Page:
The Aftermath of a “No Show”- He Just Checked Out!

timtolan Tim Tolan


Painful. Simply painful…

It is the only way to describe the worst possible conclusion of an accepted offer – the “no-show“. RunawayWebster’s has a different way to describe this phenomenon and it goes something like this…

No–show (Pronunciation: nō-shō)

Function: noun 1: a person who reserves space (as on an airplane) but neither uses nor cancels the reservation 2: a person who buys a ticket but does not attend ; broadly: a person who is expected but who does not show up 3: failure to show up…

You work hard to profile, source, screen, interview and present the best possible talent you can find to fill a critical position opening… You then go on to negotiate all of the details of the offer to make sure both parties wind up with a true “win-win” scenario. Then, all of a sudden, the candidate decides to opt out. WHAT???

Some candidates really do have legitimate reasons, while others (most) just get cold feet, and instead of pushing ahead and making positive changes to improve their income, grow their career, adopt a new and exciting culture and improve their position/title – they revert back to their comfort zone. I don’t get it. No guts – no glory. The client, while they may understand the situation, ultimately is greatly impacted by a no-show – not to mention the search firm.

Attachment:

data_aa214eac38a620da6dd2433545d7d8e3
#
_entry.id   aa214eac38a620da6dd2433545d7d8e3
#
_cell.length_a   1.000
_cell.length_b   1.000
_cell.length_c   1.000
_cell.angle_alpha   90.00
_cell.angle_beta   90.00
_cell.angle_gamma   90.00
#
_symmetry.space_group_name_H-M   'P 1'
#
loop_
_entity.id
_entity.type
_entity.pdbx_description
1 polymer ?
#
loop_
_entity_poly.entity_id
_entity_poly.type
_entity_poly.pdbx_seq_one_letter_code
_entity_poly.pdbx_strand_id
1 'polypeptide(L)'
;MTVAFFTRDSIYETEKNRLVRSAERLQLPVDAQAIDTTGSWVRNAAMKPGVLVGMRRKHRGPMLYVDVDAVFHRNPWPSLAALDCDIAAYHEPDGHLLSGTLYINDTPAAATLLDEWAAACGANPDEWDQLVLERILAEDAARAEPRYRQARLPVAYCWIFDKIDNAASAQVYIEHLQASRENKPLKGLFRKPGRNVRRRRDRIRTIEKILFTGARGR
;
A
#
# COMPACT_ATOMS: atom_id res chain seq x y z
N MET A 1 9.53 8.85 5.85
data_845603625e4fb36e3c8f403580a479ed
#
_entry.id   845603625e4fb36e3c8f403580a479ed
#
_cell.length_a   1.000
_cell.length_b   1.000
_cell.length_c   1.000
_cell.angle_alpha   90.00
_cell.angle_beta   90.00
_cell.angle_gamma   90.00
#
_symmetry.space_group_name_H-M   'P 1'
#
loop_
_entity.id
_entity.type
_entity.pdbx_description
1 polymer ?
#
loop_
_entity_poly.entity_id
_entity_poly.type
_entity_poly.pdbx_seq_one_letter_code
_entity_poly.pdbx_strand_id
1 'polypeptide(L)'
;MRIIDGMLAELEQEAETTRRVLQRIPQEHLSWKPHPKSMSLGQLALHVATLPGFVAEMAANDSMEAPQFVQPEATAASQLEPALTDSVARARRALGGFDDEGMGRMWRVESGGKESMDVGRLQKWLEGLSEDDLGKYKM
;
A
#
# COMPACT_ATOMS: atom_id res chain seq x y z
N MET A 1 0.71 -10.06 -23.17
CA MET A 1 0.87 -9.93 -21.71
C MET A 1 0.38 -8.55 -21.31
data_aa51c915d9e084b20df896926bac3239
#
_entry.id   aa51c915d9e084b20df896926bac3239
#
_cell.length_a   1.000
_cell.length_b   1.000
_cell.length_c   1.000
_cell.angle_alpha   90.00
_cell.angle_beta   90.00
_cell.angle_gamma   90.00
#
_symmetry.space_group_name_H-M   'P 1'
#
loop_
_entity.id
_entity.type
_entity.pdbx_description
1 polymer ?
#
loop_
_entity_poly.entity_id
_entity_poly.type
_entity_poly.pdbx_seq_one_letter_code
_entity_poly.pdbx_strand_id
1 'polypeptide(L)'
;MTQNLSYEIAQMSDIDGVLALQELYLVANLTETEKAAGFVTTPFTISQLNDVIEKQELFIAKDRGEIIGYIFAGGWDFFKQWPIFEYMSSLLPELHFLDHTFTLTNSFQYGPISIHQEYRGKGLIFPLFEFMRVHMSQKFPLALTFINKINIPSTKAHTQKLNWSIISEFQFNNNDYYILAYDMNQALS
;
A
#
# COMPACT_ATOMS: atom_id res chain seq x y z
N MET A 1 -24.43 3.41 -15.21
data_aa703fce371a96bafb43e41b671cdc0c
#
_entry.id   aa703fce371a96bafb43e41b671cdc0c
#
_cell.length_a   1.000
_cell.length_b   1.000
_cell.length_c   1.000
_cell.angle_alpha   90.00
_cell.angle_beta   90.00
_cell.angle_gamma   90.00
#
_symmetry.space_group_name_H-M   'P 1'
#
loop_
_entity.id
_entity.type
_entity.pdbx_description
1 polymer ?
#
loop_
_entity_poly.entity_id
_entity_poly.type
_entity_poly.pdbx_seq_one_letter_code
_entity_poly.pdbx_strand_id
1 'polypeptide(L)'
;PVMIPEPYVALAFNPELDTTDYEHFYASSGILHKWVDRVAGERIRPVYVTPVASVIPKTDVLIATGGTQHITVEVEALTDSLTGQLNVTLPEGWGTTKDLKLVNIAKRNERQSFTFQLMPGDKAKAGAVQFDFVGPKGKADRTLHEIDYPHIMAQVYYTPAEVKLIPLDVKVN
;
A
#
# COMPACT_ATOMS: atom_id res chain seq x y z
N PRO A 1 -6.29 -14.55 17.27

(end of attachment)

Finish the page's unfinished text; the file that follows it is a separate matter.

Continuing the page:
Yes, yes – back-up candidates are generally waiting in the wings. However, the challenge is that once the high bar is set with the candidate that receives the offer (and then checks out in the end), the client has an expectation that the perfect candidate needs to look like the guy that just bailed.


More often than not, there is a solution to the challenges we face with a no show – we can quickly move to candidates we have waiting in the wings, etc. It’s not something we deal with that often – but it does happen. Many times its for reasons well beyond our control.

Can you tell that I just experienced a no show? Didn’t think so…   🙁